Date of Award

2010

Document Type

Thesis

Degree Name

Master of Science in Nursing (MSN)

First Advisor

Cindy Miller

Abstract

This study describes patient expectations and actual pain relief reported by patients experiencing childbirth while utilizing epidural analgesia as their method of choice to reduce the pain associated with childbirth using a quantitative descriptive design. Data were collected using the Expectations of Pain Relief Utilizing Epidural Analgesia Questionnaire. The sample (N=17) consisted of first-time mothers delivering at an acute community hospital who were participants in the county's Nurse-Family Partnership Program. The questionnaire, developed by the researcher, was distributed to participants by their Nurse-Family Partnership Registered Nurse during a routine postpartum home visit during the three month study time span. The study questionnaire, instructions, and consent forms were incorporated into the packet.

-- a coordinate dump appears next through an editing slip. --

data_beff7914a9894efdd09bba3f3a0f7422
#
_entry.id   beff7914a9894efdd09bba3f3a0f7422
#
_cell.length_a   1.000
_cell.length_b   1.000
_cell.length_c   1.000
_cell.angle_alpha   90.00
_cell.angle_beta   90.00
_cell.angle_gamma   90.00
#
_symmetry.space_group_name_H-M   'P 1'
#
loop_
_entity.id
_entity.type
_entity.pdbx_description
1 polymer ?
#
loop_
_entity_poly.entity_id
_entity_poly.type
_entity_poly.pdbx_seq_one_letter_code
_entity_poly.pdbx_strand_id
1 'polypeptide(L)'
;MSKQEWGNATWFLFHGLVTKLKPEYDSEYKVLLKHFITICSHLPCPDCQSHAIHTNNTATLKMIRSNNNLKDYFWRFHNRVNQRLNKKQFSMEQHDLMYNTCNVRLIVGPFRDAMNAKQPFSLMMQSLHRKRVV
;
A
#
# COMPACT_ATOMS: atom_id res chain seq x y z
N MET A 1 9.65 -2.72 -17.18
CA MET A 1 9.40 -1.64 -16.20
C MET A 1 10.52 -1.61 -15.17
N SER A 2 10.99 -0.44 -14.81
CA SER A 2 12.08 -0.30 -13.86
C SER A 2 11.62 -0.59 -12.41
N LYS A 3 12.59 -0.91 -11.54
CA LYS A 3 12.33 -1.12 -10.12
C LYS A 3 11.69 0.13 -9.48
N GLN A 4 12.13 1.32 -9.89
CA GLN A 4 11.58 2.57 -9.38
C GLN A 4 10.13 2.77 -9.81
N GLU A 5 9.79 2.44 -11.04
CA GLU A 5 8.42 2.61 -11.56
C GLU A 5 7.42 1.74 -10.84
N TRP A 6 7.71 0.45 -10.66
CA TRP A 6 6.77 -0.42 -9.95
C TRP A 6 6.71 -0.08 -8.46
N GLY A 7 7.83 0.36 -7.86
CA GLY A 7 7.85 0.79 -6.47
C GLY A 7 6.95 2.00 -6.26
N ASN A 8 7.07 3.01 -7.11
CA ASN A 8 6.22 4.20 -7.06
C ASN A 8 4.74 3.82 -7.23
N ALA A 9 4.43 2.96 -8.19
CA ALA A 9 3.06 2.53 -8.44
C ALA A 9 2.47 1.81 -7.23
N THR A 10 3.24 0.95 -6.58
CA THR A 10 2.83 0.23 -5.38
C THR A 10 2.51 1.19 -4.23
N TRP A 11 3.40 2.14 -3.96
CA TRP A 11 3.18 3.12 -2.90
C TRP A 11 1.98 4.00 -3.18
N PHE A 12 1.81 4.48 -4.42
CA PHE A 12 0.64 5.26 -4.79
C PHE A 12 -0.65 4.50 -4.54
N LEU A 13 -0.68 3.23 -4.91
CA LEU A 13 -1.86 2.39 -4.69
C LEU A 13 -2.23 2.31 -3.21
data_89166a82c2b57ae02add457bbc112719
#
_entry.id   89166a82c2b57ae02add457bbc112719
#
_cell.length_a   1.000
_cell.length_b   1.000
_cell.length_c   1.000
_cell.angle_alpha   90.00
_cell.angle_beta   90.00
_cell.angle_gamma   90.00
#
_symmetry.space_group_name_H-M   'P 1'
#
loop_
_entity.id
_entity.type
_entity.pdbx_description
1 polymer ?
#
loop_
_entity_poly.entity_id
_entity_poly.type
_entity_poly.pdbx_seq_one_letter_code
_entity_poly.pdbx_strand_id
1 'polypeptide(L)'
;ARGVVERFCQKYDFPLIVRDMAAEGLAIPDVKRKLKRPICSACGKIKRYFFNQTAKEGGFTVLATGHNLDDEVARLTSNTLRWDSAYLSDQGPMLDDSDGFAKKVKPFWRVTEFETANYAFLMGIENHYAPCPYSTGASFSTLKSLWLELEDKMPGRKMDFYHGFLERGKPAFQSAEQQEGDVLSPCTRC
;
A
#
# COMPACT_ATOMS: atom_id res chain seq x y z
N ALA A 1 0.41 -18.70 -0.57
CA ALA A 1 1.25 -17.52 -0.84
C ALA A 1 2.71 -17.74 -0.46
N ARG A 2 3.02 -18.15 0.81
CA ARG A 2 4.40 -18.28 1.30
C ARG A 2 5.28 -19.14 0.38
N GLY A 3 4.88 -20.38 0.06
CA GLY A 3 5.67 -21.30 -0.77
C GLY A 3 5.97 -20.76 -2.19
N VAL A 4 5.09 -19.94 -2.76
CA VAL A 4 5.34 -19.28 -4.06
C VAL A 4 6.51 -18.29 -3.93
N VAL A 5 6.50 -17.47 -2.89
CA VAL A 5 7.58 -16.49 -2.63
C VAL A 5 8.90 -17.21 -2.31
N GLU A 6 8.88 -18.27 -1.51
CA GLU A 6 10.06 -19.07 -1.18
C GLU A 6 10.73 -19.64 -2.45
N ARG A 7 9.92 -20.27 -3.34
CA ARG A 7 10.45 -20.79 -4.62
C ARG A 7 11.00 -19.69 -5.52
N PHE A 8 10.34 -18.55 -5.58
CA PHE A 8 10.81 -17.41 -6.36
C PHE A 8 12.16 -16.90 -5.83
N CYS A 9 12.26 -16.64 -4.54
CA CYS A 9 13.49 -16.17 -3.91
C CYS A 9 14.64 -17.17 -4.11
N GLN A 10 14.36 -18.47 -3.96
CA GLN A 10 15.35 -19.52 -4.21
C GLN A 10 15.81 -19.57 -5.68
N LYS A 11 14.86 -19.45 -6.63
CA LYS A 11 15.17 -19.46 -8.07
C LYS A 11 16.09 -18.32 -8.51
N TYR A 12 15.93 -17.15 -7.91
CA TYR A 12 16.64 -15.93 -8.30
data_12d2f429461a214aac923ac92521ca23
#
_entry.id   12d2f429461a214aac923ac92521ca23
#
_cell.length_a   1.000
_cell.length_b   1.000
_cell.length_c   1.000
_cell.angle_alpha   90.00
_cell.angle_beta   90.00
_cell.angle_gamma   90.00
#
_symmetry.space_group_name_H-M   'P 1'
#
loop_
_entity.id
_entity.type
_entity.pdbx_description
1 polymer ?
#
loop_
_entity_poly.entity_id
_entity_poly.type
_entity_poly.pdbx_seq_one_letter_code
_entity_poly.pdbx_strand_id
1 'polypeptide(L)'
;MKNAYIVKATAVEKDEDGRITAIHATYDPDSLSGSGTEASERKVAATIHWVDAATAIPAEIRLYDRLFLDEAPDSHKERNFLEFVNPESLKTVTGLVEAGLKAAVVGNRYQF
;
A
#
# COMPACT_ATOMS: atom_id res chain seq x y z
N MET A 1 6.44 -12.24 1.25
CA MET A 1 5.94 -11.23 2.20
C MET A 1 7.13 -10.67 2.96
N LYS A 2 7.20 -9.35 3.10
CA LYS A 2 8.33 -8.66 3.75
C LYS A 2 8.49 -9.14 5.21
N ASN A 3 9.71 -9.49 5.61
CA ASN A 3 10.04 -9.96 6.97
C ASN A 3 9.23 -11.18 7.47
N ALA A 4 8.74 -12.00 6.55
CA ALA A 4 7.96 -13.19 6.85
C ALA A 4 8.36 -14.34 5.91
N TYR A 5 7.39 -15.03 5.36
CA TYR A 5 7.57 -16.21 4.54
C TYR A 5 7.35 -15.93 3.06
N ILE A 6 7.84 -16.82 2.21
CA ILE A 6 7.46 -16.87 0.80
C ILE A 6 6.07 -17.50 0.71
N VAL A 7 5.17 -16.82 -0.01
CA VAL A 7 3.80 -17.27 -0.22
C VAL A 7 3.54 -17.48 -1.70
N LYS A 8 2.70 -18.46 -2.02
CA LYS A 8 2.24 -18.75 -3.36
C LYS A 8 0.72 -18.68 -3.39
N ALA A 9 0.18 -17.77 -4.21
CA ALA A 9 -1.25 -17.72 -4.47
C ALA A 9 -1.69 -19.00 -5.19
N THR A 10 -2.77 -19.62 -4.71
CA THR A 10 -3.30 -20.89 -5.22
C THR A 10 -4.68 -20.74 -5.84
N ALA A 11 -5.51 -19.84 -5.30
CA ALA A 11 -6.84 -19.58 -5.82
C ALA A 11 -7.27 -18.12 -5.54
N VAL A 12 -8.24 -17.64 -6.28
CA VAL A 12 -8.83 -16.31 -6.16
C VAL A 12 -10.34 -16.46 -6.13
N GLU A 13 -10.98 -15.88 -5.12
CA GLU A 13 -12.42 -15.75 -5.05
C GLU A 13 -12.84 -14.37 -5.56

The theoretical framework of Katharine Kolcaba's Theory of Comfort was incorporated in order to guide this research. Specific conceptual model concepts viewed are comfort measures, intervening variables, institutional integrity, comfort, and the metaparadigm aspect of person described as "patient" by Kolcaba.

Results of the study were inconclusive due to the small number of study participants. Further research is needed with a larger sample size, and a more diverse population of participants and organizations that utilize epidural analgesia. Further research is needed to substantiate a more conclusive understanding of patient expectations of epidural analgesia in order to increase the validity of the study.

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